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Why Self Care Is So Important

Self-care is pretty easy to figure out; it’s taking care of yourself. What’s difficult is justifying the time or expense. But we all need to take time for our own mental and physical well-being. That’s what self-care is about; cultivating a healthy relationship with yourself and maintaining the best version of yourself. Most importantly, self-care is not selfish. WHAT IS SELF-CARE? To be fair, self-care is personal and different for everyone. The important thing is that the action be good for your mind, body, or soul. This can include reading a book, taking a nap, cleaning out your basement, watching a funny video, getting a manicure, etc. WHY IS SELF-CARE IMPORTANT The best analogy is the speech you hear from a flight attendant before take-off. We have to put our own oxygen mask on before helping anyone else. By focusing on your own health and happiness, you’re not just taking care of your needs, but you’re helping others, by ensuring they get the best version of you ...

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Why We have Negative Thoughts and How to Stop Them

When was the last time you thought about your thoughts? It’s a bit of a quirky question, but still an important one. Negative thoughts can become consuming. They affect your mood, your work performance, your social life, your personal relationships and more... but not always in bad ways. This article will explore negative thoughts, including when they’re helpful, when they’re not, and how to stop them. WHY DO WE GET NEGATIVE THOUGHTS? Negative thinking is a trap that most of us fall into (at least once in a while). It’s not pleasant, but it is understandable why our minds go there. Dr. Lisa W. Coyne of McLean’s Hospital explains why negative thoughts seem to come so naturally to us: “Humans and our brains have evolved such that we are capable of language, something no other mammals have. Our ability to speak, think abstractly, and reason gives us the ability to plan, problem solve, collaborate in groups, and learn indirectly in the absence of our direct experience. Fo ...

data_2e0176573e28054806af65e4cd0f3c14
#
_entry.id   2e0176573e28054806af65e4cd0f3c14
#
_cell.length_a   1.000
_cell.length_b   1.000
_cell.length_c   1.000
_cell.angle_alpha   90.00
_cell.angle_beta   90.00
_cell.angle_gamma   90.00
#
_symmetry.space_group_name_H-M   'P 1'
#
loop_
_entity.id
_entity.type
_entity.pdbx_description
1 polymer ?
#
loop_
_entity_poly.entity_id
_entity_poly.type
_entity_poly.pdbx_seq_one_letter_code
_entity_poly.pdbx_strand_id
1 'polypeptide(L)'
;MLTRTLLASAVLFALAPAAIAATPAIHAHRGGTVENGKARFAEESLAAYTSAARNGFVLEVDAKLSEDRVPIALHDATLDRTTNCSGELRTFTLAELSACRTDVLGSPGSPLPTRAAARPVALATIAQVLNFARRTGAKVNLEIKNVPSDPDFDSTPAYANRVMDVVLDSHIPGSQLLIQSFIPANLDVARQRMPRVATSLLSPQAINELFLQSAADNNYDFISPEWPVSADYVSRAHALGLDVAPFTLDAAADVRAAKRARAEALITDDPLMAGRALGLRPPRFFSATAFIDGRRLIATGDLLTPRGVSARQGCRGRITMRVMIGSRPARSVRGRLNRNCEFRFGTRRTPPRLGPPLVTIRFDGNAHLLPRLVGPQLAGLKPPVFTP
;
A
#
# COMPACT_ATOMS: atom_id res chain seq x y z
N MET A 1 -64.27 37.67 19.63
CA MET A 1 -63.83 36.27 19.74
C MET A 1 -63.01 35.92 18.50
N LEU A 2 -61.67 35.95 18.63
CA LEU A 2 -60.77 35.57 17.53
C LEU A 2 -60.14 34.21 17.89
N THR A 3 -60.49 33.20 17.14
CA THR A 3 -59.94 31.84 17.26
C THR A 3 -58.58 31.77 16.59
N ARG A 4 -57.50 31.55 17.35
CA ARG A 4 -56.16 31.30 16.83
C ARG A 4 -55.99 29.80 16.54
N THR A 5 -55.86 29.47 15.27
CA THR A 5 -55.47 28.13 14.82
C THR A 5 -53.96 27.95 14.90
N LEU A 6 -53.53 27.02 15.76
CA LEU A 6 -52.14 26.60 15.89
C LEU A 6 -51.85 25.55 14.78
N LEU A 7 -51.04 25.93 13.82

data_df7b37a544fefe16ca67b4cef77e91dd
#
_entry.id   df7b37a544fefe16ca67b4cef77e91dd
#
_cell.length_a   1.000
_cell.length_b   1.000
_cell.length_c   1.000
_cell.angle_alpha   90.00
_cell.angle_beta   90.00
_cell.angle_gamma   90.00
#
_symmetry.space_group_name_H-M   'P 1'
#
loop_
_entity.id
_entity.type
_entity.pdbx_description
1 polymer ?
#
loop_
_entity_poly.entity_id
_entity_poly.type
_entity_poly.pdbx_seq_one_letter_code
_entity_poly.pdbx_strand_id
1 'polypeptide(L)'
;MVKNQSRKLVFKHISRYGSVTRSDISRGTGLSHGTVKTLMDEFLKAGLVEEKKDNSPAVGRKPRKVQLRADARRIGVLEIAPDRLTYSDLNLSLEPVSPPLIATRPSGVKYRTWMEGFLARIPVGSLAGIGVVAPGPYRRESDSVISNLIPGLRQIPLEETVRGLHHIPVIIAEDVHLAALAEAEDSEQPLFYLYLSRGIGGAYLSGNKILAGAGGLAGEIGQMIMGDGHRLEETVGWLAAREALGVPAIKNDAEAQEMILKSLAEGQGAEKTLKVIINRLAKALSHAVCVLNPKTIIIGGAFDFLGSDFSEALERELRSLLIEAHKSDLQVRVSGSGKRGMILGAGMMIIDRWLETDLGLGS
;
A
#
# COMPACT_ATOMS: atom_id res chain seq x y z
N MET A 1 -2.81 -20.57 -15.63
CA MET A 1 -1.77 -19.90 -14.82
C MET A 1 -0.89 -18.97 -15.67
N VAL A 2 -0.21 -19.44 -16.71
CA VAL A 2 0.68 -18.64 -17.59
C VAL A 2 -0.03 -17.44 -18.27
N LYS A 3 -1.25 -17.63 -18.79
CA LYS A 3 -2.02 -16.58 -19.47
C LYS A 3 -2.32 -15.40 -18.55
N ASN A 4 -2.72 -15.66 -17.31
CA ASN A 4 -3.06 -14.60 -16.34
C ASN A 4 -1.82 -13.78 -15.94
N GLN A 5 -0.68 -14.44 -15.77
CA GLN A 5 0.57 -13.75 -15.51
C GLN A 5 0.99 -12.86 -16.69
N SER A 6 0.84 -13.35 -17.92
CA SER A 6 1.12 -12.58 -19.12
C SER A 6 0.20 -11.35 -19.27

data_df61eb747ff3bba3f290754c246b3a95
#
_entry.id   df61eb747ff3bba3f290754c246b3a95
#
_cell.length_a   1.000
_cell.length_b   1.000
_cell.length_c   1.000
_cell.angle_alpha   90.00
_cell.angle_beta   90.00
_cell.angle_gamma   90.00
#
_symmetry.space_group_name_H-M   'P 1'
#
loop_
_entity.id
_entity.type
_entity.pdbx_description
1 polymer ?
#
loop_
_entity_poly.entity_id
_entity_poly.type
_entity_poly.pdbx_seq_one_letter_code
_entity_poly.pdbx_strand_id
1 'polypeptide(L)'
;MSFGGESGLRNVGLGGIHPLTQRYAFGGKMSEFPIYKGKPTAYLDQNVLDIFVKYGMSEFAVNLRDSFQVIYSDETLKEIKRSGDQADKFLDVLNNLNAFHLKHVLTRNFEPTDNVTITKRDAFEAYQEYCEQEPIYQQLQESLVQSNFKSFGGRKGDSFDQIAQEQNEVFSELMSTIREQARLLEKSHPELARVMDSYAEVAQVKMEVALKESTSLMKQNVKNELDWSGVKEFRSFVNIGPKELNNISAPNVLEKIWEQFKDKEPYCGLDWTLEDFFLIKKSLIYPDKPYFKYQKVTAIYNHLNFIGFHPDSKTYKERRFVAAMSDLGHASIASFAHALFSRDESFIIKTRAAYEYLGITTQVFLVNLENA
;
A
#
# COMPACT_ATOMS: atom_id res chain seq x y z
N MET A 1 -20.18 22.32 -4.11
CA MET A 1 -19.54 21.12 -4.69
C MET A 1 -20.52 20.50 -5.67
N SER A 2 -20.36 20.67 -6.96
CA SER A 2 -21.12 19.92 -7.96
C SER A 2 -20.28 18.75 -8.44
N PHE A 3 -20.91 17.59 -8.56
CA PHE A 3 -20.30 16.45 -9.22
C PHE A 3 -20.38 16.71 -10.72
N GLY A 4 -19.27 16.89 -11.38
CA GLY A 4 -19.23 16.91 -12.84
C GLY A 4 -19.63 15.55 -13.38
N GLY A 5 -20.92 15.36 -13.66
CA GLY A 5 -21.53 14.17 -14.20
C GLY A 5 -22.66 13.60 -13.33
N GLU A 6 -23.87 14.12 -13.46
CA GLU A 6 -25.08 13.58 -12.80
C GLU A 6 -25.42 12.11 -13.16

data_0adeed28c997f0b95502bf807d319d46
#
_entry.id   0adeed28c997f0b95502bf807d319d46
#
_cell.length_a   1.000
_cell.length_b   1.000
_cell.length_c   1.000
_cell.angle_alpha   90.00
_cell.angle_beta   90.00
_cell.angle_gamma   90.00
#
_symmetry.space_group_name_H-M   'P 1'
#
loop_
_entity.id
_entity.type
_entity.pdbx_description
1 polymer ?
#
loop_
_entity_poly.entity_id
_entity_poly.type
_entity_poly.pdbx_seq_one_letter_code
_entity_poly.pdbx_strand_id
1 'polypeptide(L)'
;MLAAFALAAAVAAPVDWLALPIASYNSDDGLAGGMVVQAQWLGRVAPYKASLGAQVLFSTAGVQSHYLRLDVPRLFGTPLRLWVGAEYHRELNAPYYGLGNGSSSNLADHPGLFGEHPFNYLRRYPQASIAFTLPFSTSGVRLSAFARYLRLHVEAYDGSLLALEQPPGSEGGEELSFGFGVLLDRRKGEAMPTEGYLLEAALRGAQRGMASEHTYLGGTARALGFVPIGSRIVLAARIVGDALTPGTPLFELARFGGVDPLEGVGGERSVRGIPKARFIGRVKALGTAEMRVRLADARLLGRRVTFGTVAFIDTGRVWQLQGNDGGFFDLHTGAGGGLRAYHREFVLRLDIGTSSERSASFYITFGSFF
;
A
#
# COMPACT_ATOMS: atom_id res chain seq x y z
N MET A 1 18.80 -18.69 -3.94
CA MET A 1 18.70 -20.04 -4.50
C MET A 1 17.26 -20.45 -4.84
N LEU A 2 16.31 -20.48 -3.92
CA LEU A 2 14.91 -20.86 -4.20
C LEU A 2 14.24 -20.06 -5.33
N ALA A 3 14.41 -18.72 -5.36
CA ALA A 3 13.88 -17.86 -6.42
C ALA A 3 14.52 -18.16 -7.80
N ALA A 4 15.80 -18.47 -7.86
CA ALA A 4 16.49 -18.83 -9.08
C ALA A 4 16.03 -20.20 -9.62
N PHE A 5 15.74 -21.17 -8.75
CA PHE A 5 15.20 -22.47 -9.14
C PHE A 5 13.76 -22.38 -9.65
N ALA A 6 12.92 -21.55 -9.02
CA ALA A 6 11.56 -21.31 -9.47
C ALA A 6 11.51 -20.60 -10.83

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Toxic Relationships and Mental Health: How to Heal Yourself

Toxic Relationships and Mental Health: How to Heal Yourself It's no secret that toxic relationships can have a serious impact on our mental health. Whether we're in a romantic relationship, a friendship, or even a family relationship, when it becomes toxic, it can be damaging and destructive. In this blog post, we'll discuss the signs of a toxic relationship, how to heal and move on, and some tips for preventing them from happening in the first place.   What is a toxic relationship and how can you identify one? If you've been in a relationship for a while and it feels like there's something missing or not right, then chances are good that the two of you aren't compatible. If this is true, then how do we know what to look out for as signs of a toxic relationship? Here are some things to keep in mind when evaluating your own situation:   When you're with the person, do they make you feel good about yourself? Do they encourage and support who are as an indi ...

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Signs Your Loved One Has a Gambling Addiction

A gambling addiction can be difficult to recognize, not just in yourself, but with loved ones especially. Signs don’t usually become obvious until financial ruin sets in. This is because gambling is crafty and subtle. It gives the illusion of easy money. The industry though is strong and lucrative, because (as you know) it’s designed to ensure the house wins.  Problem gambling will usually lead to a variety of severe personal and professional problems such as depression, bankruptcy, domestic abuse, fraud, theft, and homelessness. These issues can also be damaging to the addicts' loved ones. Gambling addictions have become such a common occurrence that the Canada Safety Council treats problem gambling as a community safety matter and crime prevention issue.  For these reasons and more, we need to learn the signs your loved one has a gambling addiction.  THE ONTARIO GAMBLING SCENE Ontario has more gamblers than any other province, However, provincial laws and regulations ...

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Positive Self-Talk

The Power of Positive Self-Talk   Imagine you are about to attend a job interview for a job you really want. You are waiting for the interview to start and some thoughts start popping up in your head. What are you thinking? What are you saying to yourself? What does it sound like and how does this make you feel? Are your thoughts; “I got this”, “I can do this”, “I know what I am talking about”, or are they “I can’t do this”, “I have no idea what I’m doing”, or “I’m going to mess up this interview”? This is your self-talk. Self-talk is that inner voice we all have, a running monologue of our thoughts, our opinions and our values. It fills our daily lives and plays an important role as it helps us process experiences, events, relationships, and more. Since self-talk is always within us, it knows everything we have done and it can judge us harshly or comfort us kindly. Have you ever noticed your self-tal ...

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Screening Screen Time for Mental Health